Meaning of “suffer” in the English Dictionary

"suffer" in British English

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sufferverb

uk /ˈsʌf.ər/ us /ˈsʌf.ɚ/

suffer verb (FEEL PAIN)

B1 [ I ] to experience physical or mental pain:

I think he suffered a lot when his wife left him.
She suffers in the winter when it's cold and her joints get stiff.
She's been suffering from (= been ill with) cancer for two years.
Johnny suffers from (= is often ill with) asthma.
Do you suffer from (= do you have) any allergies?
If you're not happy with it, you should complain. Don't just suffer in silence (= without saying anything).

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suffer verb (EXPERIENCE)

B2 [ I or T ] to experience or show the effects of something bad:

The Democrats suffered a crushing defeat in the last election.
25 policemen suffered minor injuries during the riots.
The city suffered another blow last month with the closure of the local car factory.
If you go and eat three helpings of dessert, you'll just have to suffer the consequences!
[ + obj + -ing verb ] I had to suffer her father moaning for half an hour on the phone last night!
When you're working such long hours, it's inevitable that your marriage will start to suffer.
Like a lot of his films, it suffers from being too long.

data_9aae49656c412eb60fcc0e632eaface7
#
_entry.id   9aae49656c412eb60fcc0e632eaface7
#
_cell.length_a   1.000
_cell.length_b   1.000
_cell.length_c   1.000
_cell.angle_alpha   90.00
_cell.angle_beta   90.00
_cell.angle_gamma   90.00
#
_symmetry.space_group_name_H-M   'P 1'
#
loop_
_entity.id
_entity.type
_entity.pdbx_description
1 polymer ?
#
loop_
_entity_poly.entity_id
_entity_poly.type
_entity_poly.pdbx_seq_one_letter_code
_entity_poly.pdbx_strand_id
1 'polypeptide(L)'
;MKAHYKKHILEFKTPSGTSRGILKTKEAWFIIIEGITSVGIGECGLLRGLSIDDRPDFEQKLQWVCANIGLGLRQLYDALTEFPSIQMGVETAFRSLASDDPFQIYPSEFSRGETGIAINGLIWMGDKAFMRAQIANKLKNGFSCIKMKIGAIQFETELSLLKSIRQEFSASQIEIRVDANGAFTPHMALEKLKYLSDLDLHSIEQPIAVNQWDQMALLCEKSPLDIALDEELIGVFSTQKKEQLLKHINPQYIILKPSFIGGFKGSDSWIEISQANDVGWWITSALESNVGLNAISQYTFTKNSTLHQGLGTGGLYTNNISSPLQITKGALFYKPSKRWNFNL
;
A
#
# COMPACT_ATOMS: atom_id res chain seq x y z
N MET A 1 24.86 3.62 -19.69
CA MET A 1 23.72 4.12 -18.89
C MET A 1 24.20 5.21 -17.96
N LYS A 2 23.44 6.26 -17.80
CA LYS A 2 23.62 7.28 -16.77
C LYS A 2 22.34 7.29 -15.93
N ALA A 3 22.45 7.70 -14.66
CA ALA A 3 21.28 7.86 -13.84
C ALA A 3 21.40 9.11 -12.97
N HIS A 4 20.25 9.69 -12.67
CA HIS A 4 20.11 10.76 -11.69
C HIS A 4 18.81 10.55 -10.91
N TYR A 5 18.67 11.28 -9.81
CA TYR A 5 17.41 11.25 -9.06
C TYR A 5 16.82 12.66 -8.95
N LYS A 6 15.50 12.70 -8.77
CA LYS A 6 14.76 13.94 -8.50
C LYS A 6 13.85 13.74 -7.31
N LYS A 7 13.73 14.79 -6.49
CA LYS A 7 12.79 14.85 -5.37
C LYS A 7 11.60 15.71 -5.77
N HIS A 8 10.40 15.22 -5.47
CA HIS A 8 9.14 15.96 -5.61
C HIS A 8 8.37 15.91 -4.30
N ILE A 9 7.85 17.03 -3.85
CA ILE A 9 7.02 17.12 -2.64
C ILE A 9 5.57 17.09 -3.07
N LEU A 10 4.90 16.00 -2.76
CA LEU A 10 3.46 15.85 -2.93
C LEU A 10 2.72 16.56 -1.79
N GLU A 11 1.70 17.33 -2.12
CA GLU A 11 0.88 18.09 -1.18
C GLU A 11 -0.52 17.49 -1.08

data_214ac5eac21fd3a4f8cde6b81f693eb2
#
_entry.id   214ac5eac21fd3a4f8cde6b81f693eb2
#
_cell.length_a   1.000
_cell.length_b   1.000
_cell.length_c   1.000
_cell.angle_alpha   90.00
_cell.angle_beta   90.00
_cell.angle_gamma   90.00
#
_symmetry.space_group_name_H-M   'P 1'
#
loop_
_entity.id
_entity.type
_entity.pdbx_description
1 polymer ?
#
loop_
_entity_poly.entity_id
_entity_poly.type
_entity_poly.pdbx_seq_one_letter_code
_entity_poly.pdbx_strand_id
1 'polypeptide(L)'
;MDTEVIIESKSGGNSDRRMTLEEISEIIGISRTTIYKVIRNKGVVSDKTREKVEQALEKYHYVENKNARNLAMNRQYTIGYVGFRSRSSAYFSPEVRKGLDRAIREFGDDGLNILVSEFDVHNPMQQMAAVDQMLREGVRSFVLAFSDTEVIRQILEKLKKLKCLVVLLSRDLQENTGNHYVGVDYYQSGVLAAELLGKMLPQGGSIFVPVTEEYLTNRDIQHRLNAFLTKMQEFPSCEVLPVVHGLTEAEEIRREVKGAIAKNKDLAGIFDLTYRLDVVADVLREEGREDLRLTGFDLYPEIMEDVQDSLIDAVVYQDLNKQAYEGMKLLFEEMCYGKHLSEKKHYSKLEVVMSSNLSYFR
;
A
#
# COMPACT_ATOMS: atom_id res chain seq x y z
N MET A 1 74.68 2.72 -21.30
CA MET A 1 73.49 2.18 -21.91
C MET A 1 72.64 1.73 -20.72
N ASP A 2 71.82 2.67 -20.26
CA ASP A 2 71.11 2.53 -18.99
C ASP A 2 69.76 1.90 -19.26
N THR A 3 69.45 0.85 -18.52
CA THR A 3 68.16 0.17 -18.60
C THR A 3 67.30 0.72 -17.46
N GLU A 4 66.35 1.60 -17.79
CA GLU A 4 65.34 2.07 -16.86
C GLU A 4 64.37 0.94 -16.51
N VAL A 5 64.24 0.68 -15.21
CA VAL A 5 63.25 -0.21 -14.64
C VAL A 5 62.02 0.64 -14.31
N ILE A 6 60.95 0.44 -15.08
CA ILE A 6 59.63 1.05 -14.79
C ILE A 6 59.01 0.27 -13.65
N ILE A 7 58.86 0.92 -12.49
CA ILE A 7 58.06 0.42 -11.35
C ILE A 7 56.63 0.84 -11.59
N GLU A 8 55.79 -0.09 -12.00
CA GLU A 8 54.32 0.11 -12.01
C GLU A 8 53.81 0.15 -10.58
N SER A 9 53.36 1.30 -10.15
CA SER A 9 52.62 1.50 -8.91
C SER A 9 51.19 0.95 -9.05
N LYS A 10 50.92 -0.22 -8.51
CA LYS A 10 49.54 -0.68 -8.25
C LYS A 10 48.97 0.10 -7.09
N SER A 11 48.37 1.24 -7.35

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(Definition of “suffer” from the Cambridge Advanced Learner’s Dictionary & Thesaurus © Cambridge University Press)

"suffer" in American English

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sufferverb

us /ˈsʌf·ər/

suffer verb (EXPERIENCE)

[ I/T ] to experience or show the effects of something bad:

[ T ] About 50,000 bicyclists suffer serious head injuries each year.
[ T ] Block’s own farm has suffered large financial setbacks.
[ I ] If you and your husband have jobs in different cities, your marriage is likely to suffer.

suffer verb (FEEL PAIN)

[ I ] to experience physical or mental pain:

She suffers in cold weather when her joints get stiff.
He suffers from migraine headaches.

(Definition of “suffer” from the Cambridge Academic Content Dictionary © Cambridge University Press)